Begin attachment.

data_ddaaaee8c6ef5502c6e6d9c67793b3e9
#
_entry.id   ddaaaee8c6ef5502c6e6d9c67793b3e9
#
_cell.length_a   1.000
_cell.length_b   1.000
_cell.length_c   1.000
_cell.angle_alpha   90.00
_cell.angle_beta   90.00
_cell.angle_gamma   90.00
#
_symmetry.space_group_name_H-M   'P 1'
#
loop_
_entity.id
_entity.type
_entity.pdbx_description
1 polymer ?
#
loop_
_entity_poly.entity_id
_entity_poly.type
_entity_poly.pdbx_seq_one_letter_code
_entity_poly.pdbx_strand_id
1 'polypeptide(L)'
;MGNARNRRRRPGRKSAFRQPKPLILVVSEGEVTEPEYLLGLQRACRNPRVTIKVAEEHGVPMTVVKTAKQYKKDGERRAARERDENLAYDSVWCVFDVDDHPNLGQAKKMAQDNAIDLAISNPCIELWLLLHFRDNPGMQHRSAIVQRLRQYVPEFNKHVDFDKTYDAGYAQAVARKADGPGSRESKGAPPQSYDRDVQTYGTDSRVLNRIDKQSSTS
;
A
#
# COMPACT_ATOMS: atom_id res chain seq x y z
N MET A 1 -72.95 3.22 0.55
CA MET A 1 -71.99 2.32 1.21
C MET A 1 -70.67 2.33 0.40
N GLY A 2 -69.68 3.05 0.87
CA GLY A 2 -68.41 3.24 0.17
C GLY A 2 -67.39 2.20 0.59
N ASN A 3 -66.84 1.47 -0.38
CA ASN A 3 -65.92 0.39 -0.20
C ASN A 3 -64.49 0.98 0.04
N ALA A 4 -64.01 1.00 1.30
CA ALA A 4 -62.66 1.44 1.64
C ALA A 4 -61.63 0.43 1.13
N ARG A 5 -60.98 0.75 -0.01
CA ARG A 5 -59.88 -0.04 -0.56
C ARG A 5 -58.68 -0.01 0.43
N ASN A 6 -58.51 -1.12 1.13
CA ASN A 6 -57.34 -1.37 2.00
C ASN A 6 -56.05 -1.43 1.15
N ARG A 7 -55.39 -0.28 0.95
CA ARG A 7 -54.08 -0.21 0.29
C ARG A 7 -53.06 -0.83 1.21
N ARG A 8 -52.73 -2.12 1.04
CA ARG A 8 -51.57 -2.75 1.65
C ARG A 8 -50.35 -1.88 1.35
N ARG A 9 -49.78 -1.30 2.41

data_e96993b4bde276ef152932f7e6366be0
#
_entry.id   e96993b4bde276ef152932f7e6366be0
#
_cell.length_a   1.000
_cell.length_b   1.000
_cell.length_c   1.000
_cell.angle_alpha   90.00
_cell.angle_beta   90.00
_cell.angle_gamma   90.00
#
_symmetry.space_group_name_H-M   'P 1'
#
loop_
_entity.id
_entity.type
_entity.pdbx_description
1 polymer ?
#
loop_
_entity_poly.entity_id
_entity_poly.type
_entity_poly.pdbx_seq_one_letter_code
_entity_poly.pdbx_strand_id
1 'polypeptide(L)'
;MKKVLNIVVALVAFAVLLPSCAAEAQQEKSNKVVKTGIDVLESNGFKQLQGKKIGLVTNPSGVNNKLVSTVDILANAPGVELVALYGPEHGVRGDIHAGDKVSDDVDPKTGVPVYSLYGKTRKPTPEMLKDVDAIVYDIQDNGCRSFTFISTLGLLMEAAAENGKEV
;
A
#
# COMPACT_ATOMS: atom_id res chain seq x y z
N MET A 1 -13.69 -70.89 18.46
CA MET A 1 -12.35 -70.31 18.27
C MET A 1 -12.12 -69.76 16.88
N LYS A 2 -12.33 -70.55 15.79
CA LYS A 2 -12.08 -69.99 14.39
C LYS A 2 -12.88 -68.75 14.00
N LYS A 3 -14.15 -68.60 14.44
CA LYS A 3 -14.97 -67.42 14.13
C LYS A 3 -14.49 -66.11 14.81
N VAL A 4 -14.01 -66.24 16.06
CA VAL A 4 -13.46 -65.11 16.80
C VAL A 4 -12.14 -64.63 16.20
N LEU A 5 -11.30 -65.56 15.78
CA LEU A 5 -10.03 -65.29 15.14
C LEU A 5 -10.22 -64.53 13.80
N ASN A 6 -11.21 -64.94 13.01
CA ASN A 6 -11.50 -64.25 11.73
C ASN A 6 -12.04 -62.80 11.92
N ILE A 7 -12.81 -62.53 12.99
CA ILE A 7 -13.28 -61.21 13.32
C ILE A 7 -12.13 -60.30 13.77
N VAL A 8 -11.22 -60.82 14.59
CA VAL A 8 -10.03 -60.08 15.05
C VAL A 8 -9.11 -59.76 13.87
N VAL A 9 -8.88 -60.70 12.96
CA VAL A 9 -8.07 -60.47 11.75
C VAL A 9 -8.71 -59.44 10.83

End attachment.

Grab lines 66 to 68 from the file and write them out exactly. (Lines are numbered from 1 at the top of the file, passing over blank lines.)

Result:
#
_symmetry.space_group_name_H-M   'P 1'
#